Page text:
The researchers' paper is published in this month's issue of the journal Systematic Biology.
 Story Source:
Adapted from materials provided by Australian National University.

Journal Reference:
  1. Phillips et al. Tinamous and Moa Flock Together: Mitochondrial Genome Sequence Analysis Reveals Independent Losses of Flight among Ratites. Systematic Biology, 2010; 59 (1): 90 DOI: 10.1093/sysbio/syp079

Australian National University. "Dinosaur Extinction Grounded Ancient Birds, New Research Finds." ScienceDaily 26 January 2010. 27 January 2010 <­ /releases/2010/01/100126105429.htm>.

Wednesday, January 20, 2010

Happy Penguin Awareness Day!!!!

Penguin Cupcakes
Originally uploaded by *kimmie*


Wear something black and white!
Read a book on penguins!
Donate to your favorite penguin charity!
Visit a penguin at the zoo or aquarium! 
Make a post about your favorite penguin!

See the penguin---be the penguin. ;-)

Penguin Cupcakes by *kimmie*.

Saturday, January 16, 2010

Alligators Breathe Like Birds


Computerized tomographic (CT) X-ray images of side and top views of a 24-pound American alligator, with 3-D renderings of the bones and of airways or bronchi within the lungs. The windpipe and first-tier of bronchi are not shown. A University of Utah study found that air flows in one direction through a gator's lungs. It flows from the first-tier bronchi through second-tier bronchi (blue), then through tube-like third-tier parabronchi (not shown) and then back through other second-tier bronchi (forest green). (Credit: C.G. Farmer and Kent Sanders, University of Utah.)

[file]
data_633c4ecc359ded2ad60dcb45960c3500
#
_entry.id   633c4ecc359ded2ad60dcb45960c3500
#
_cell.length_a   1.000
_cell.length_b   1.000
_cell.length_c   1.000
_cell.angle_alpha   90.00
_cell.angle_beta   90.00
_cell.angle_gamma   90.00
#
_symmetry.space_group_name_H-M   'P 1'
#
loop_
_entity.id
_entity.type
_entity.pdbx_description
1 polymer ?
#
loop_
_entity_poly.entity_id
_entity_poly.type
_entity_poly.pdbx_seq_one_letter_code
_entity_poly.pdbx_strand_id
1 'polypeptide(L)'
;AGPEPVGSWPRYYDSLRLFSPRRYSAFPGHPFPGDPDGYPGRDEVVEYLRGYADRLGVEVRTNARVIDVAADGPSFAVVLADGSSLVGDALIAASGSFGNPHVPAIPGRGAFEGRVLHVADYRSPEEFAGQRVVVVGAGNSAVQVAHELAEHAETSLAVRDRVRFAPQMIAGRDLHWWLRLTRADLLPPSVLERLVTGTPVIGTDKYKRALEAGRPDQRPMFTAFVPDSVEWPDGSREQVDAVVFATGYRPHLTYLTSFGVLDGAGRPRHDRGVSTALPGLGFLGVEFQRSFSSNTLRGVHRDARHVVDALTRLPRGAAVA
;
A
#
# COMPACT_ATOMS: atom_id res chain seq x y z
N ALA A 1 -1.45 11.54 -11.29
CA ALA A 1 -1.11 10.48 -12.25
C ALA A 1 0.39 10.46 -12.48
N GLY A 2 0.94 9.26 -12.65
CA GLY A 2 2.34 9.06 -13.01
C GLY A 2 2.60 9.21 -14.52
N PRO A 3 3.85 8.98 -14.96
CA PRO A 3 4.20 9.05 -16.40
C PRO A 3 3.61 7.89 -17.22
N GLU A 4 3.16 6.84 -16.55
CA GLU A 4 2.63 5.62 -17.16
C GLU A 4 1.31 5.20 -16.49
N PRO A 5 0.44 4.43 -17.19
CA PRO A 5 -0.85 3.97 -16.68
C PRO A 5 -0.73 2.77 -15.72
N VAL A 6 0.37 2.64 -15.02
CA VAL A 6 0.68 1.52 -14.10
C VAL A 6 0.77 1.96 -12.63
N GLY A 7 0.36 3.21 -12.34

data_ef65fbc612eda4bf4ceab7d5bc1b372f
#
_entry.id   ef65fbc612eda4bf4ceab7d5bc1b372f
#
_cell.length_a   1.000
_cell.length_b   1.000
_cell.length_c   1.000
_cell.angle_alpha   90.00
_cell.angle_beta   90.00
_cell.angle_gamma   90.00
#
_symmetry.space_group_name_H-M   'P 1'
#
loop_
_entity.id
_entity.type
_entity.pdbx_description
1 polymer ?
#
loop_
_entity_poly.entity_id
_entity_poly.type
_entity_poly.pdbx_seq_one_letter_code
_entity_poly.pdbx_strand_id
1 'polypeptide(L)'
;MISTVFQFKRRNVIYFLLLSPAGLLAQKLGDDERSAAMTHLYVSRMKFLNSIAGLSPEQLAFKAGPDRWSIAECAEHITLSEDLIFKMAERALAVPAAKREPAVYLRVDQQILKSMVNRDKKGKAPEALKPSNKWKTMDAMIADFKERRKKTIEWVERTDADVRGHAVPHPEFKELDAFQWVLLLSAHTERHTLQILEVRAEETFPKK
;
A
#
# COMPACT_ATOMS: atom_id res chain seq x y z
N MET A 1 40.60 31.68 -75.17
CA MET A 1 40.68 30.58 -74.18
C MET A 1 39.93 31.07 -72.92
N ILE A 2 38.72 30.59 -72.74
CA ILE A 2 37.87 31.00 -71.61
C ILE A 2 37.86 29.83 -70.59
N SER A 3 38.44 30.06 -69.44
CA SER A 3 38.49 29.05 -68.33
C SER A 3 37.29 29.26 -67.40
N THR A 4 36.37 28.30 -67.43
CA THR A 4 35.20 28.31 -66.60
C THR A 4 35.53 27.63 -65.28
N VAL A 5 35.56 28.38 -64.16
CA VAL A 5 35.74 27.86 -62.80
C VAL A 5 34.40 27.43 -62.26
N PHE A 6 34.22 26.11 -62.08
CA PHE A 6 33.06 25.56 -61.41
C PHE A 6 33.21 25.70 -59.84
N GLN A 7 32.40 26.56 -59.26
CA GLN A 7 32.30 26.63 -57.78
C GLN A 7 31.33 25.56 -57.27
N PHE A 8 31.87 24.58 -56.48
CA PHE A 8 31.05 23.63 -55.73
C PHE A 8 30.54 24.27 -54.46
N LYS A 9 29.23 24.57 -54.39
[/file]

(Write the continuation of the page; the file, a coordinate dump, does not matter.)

Alligators Breathe Like Birds, Study Finds

ScienceDaily (Jan. 15, 2010)University of Utah scientists discovered that air flows in one direction as it loops through the lungs of alligators, just as it does in birds. The study suggests this breathing method may have helped the dinosaurs' ancestors dominate Earth after the planet's worst mass extinction 251 million years ago.
Before and until about 20 million years after the extinction -- called "the Great Dying" or the Permian-Triassic extinction -- mammal-like reptiles known as synapsids were the largest land animals on Earth.
The extinction killed 70 percent of land life and 96 percent of sea life. As the planet recovered during the next 20 million years, archosaurs (Greek for "ruling lizards") became Earth's dominant land animals. They evolved into two major branches on the tree of life: crocodilians, or ancestors of crocodiles and alligators, and a branch that produced flying pterosaurs, dinosaurs and eventually birds, which technically are archosaurs.